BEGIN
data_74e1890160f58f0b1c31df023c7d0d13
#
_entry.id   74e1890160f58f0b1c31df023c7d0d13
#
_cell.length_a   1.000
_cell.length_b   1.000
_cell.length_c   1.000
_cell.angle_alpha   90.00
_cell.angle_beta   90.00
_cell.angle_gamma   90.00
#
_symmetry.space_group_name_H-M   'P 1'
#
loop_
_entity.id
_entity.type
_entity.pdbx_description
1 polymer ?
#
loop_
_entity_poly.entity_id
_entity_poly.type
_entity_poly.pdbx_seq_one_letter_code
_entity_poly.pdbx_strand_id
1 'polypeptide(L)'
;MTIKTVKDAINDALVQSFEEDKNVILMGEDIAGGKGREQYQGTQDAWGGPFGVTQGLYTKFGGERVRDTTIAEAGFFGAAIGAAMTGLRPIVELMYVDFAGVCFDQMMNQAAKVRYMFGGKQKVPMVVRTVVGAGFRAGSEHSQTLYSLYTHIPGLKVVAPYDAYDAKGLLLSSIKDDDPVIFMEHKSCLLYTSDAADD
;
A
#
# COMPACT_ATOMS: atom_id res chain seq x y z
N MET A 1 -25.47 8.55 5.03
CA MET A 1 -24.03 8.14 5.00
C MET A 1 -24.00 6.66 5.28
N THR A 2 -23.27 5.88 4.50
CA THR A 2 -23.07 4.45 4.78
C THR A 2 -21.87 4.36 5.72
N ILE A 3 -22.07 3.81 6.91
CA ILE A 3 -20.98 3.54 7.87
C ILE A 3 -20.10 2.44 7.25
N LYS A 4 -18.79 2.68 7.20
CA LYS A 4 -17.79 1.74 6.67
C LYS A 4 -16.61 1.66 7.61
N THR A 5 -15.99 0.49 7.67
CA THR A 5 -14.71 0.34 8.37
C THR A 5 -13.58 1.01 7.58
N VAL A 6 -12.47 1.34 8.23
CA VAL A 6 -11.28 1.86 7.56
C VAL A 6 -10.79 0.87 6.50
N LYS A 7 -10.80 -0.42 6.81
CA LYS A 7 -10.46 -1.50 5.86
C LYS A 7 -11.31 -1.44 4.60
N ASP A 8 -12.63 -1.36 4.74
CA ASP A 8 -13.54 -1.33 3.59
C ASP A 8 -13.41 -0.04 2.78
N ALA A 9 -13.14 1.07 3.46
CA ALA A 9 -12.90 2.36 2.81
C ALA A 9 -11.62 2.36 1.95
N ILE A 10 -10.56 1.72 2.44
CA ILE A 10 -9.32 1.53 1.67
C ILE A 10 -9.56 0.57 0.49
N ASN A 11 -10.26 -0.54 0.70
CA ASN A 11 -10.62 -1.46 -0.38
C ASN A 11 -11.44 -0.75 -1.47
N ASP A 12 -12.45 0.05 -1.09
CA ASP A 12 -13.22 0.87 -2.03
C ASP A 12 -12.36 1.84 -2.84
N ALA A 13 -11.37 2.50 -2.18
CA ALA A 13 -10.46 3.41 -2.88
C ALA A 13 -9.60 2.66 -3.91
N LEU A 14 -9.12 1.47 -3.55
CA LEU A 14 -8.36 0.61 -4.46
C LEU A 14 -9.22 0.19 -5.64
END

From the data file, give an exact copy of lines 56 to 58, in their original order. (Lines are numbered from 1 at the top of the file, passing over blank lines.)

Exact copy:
CA ALA A 9 -12.90 2.36 2.81
C ALA A 9 -11.62 2.36 1.95
N ILE A 10 -10.56 1.72 2.44